The Consulate General of Greece in Sydney commemorates the 80th anniversary of the deportation of Thessaloniki Jews

The Holocaust in Thessaloniki and its blow to a 2000-years-old Community

Invitation to an event-lecture: The Holocaust in Thessaloniki and its blow to a 2000-years-old Community

By Dr. Leon Saltiel

Between 15 March and 10 August 1943, some forty-three thousand Jews of Thessaloniki were transported to the Nazi death camp of Auschwitz-Birkenau. Of those, less than one thousand returned back alive. This was a devastating blow to the Jewish population of Thessaloniki, a major and one of the oldest Jewish centres in Europe. The Jews had constituted the majority of the population —and at times even the absolute majority—thus marking the city’s character for centuries.

On the occasion of the 80th anniversary of the deportation of Greek Jews from Thessaloniki to the Auschwitz-Birkenau concentration camp, the Consulate General of Greece in Sydney proudly organizes an event-lecture commemorating the unspeakable tragedy that led to the near extinction of one of Europe’s most thriving Jewish communities.

The renowned historian Dr Leon Saltiel, having extensively written on the topic, will elaborate on “The Holocaust in Thessaloniki and its blow to a 2000-year-old Community.” He will unfold the history of the Thessaloniki Jews through valuable testimonies of Holocaust victims, as well as the aftermath of this calamity for the Greek Jewish community. His Eminence Archbishop Makarios, Primate of the Greek Orthodox Church in Australia will address a foreword.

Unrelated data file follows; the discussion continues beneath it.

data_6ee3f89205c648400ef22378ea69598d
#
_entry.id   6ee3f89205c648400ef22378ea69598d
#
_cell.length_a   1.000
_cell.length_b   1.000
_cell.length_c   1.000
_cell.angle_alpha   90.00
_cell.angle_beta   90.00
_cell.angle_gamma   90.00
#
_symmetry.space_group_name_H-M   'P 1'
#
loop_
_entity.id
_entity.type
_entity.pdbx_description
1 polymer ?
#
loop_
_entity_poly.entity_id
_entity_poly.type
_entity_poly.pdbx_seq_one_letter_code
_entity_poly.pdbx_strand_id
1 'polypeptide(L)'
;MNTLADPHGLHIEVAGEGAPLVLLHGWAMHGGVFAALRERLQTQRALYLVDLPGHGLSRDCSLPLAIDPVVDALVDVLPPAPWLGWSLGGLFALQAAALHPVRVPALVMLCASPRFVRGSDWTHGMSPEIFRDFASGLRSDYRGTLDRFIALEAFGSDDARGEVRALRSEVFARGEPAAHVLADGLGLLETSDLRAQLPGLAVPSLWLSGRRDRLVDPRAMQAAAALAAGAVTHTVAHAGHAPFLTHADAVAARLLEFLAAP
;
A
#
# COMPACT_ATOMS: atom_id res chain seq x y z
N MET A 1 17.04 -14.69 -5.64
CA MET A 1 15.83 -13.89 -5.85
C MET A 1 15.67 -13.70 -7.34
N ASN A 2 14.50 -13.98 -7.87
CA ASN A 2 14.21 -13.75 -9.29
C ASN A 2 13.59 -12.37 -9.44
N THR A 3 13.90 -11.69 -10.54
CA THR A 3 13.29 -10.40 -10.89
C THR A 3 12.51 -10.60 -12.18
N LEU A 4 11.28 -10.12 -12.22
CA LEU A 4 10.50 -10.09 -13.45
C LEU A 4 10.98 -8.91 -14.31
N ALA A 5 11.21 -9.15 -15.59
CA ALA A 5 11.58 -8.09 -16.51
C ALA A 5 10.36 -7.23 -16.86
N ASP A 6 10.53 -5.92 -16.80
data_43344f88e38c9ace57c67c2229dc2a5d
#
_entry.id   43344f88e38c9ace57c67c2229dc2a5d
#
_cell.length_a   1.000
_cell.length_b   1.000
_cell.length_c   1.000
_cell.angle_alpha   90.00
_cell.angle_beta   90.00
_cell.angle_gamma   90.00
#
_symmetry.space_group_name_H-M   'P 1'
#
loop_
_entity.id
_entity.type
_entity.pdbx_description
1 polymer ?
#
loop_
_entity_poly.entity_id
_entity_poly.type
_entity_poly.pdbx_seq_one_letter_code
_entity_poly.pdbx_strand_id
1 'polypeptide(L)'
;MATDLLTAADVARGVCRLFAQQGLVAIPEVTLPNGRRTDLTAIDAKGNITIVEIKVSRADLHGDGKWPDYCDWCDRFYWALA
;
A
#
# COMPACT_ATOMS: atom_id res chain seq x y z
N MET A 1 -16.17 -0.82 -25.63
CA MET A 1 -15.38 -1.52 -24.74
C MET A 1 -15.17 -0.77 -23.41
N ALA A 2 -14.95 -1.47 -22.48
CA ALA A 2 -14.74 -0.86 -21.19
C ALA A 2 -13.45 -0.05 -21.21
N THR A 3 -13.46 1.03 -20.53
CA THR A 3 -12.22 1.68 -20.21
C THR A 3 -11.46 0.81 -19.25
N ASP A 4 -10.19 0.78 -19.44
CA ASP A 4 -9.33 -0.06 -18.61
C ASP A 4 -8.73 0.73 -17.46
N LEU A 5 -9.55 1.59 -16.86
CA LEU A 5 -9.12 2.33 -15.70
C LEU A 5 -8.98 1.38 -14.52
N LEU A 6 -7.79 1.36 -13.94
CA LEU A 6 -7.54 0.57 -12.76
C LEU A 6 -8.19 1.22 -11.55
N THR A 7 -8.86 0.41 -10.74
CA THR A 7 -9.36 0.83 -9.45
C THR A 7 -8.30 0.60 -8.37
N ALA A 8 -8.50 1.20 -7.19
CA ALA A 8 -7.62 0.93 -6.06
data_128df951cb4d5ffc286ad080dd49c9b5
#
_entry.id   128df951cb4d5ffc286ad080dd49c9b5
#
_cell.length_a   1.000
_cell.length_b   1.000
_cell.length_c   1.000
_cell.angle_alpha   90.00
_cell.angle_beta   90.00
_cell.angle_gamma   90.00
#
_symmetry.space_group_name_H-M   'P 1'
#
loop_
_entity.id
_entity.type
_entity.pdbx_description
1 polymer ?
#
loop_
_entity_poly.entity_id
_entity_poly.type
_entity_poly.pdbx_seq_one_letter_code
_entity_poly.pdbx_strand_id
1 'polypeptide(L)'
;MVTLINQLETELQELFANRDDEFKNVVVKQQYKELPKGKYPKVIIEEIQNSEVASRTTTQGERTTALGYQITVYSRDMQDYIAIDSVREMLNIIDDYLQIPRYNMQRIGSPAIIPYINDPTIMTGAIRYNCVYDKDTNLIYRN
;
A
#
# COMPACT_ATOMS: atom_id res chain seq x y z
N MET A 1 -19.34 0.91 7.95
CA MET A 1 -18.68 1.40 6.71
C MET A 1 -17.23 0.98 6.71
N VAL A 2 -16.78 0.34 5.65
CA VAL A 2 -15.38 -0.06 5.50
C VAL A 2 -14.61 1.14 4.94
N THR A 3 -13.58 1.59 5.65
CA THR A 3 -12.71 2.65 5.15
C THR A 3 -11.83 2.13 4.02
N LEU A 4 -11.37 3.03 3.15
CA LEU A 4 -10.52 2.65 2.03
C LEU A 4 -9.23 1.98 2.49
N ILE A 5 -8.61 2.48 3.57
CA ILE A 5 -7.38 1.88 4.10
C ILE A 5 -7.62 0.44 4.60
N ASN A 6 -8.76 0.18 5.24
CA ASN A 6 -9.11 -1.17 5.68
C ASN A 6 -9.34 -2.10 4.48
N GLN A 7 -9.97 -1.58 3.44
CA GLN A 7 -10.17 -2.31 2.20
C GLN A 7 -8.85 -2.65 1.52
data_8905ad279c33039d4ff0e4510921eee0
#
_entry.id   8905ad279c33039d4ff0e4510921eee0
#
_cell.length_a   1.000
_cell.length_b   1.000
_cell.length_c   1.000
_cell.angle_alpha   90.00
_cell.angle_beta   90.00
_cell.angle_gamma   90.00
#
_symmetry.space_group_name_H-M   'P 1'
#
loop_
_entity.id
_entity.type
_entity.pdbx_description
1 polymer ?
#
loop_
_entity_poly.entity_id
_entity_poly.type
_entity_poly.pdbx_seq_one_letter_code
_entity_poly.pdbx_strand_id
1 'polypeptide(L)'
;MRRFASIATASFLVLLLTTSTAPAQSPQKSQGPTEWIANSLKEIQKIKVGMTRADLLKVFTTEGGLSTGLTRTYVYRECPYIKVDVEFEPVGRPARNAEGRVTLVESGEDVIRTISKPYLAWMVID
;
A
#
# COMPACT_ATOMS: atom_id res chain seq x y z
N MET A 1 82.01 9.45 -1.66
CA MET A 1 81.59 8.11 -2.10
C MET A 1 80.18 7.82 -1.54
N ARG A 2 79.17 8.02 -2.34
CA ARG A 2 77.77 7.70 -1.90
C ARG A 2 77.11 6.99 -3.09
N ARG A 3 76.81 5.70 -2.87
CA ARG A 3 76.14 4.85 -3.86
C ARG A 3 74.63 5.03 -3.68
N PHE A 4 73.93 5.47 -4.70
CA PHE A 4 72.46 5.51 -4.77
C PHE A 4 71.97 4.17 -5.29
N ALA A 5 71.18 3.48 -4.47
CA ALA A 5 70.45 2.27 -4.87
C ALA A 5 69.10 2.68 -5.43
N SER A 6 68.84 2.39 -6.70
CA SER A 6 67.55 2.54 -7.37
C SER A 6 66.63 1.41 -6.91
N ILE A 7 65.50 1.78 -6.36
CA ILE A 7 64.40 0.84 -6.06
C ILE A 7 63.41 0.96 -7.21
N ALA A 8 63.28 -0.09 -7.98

The event is supported by the Greek Orthodox Archdiocese of Australia and the NSW Jewish Board of Deputies and is kindly hosted by the Australian Archaeological Institute at Athens, University of Sydney, at its premises.

Dr Saltiel’s presentation will narrate the long history until the last days of the once prominent Jewish community of Thessaloniki, the overwhelming majority of which was transported to the Nazi death camp of Auschwitz in 1943. Almost 95 per cent of the 50,000 Jews in Greece’s second-largest city did not survive the war, most of them deported and exterminated in German-occupied Poland. The Jews constituted a large percentage of Thessaloniki’s population, with a long presence in the city, who contributed to the social, economic, political and cultural life, and their loss has marked the development of the city –and the whole country—to this day.

About the presenter:

Leon Saltiel holds a Ph.D. in Contemporary Greek History from the University of Macedonia, in Thessaloniki, Greece, and has been a post-doctoral researcher at the Graduate Institute of International and Development Studies in Geneva, Switzerland and the Aristotle University of Thessaloniki. His publications include The Holocaust in Thessaloniki: Reactions to the Anti-

Jewish Persecution, 1942–1943 (Routledge 2020), which won the 2021 Yad Vashem International Book Prize for Holocaust Research, and ‘Do Not Forget Me’: Three Jewish Mothers Write to their Sons from the Thessaloniki Ghetto (Alexandria 2018) in Greek and (Berghahn 2021 in English). He is the Director of Diplomacy, a Representative at UN Geneva and UNESCO, and a Coordinator on Countering Anti-Semitism for the World Jewish Congress.

Free event – Register here

April 20, 18.00 for an 18.30 start

Venue: The Australian Archaeological Institute at Athens, University of Sydney

              CCANESA Boardroom, Madsen Building (map)

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